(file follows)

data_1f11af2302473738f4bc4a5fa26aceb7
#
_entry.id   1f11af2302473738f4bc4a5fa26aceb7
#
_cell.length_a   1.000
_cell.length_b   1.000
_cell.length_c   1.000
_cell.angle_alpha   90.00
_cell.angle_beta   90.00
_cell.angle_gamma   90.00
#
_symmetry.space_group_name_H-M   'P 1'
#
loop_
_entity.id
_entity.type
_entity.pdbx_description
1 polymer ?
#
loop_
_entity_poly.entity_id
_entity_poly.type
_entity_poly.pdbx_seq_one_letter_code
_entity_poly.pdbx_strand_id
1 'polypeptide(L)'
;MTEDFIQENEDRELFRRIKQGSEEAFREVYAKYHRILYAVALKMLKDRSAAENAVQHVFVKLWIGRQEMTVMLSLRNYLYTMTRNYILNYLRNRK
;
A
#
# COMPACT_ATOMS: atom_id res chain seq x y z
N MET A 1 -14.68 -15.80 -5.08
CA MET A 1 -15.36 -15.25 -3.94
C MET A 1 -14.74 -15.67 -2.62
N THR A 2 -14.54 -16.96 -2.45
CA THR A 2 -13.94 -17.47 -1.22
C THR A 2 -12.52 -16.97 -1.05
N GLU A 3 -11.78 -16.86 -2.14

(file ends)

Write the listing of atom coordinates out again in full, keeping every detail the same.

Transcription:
data_1f11af2302473738f4bc4a5fa26aceb7
#
_entry.id   1f11af2302473738f4bc4a5fa26aceb7
#
_cell.length_a   1.000
_cell.length_b   1.000
_cell.length_c   1.000
_cell.angle_alpha   90.00
_cell.angle_beta   90.00
_cell.angle_gamma   90.00
#
_symmetry.space_group_name_H-M   'P 1'
#
loop_
_entity.id
_entity.type
_entity.pdbx_description
1 polymer ?
#
loop_
_entity_poly.entity_id
_entity_poly.type
_entity_poly.pdbx_seq_one_letter_code
_entity_poly.pdbx_strand_id
1 'polypeptide(L)'
;MTEDFIQENEDRELFRRIKQGSEEAFREVYAKYHRILYAVALKMLKDRSAAENAVQHVFVKLWIGRQEMTVMLSLRNYLYTMTRNYILNYLRNRK
;
A
#
# COMPACT_ATOMS: atom_id res chain seq x y z
N MET A 1 -14.68 -15.80 -5.08
CA MET A 1 -15.36 -15.25 -3.94
C MET A 1 -14.74 -15.67 -2.62
N THR A 2 -14.54 -16.96 -2.45
CA THR A 2 -13.94 -17.47 -1.22
C THR A 2 -12.52 -16.97 -1.05
N GLU A 3 -11.78 -16.86 -2.14